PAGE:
The fuel cell, which operates across a temperature range of 80 degrees Celsius, places higher demands on the vehicle cooling than an equivalent combustion engine but achieves superior efficiency of as high as 60 percent – almost double that of a conventional combustion engine. Its cold-starting performance is guaranteed down to -28 degrees Celsius.

Audi A7 Sportback h-tron

Audi A7 Sportback h-tron

Plug-in hybrid

A special feature of the A7 Sportback h-tron quattro is its plug-in hybrid concept – this represents a logical evolution from the Audi A2 H2 and Q5 HFC test cars. It has a lithium-ion battery on board that can be recharged from the power socket by lead; with an 8.8 kWh energy capacity, it has been adopted from the A3 Sportback e-tron*. It is located beneath the trunk and has a separate cooling circuit for thermal management.

This high-performance battery makes the ideal partner to the fuel cell. It can store energy recovered from brake applications and supply considerable power for full-load boosting. This paves the way for impressive acceleration, making the A7 Sportback h-tron quattro truly live up to quattro standards. Both the front and rear axles have no mechanical connections for the transmission of power. In the event of slip, the torque for both driven axles can be controlled electronically and adjusted continuously.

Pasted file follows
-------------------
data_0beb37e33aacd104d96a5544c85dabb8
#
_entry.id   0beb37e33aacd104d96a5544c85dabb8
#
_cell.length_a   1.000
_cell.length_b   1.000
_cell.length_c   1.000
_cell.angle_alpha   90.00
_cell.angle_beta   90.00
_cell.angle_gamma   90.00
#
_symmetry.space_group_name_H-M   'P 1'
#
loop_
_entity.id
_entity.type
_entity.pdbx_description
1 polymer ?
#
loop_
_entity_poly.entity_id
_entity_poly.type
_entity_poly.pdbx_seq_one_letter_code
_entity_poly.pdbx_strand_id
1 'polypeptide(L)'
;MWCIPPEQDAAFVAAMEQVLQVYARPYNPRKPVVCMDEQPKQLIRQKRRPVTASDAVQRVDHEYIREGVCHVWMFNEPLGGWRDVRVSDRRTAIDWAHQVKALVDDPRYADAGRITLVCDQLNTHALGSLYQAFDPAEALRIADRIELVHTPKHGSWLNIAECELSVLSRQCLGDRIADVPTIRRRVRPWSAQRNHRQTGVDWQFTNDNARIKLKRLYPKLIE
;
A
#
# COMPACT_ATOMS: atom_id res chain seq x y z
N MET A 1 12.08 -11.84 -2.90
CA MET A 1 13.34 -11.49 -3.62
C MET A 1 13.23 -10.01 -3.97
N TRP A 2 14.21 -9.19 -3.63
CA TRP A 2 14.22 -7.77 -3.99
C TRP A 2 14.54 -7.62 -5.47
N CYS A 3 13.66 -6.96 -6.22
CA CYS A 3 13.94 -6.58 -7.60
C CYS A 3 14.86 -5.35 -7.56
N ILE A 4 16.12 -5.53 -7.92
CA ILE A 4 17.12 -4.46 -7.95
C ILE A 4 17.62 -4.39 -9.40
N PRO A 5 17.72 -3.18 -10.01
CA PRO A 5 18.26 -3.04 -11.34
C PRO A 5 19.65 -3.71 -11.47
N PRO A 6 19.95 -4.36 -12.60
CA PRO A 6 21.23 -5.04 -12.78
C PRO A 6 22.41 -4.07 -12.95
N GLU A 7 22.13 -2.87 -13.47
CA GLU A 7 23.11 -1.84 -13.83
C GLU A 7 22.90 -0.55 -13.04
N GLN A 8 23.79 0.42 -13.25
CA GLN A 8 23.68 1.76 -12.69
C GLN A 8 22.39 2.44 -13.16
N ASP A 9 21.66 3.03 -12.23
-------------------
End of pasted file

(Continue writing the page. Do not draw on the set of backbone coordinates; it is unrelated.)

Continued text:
On battery power, the Audi A7 Sportback h-tron quattro covers as much as 50 kilometers (31.1 mi). The battery in the rear of the plug-in hybrid can be recharged by lead. Depending on the voltage and current rating, a full recharge takes between two hours (industrial power socket/360 volts) and four hours (domestic power socket at 230 volts).

The battery operates at a different voltage level to the fuel cell. For that reason, there is a DC converter (DC/AC) between the two components. This tri-port converter is located behind the stack. In many operating statuses it equalizes the voltage, enabling the electric motors to operate at their maximum efficiency of 95 percent.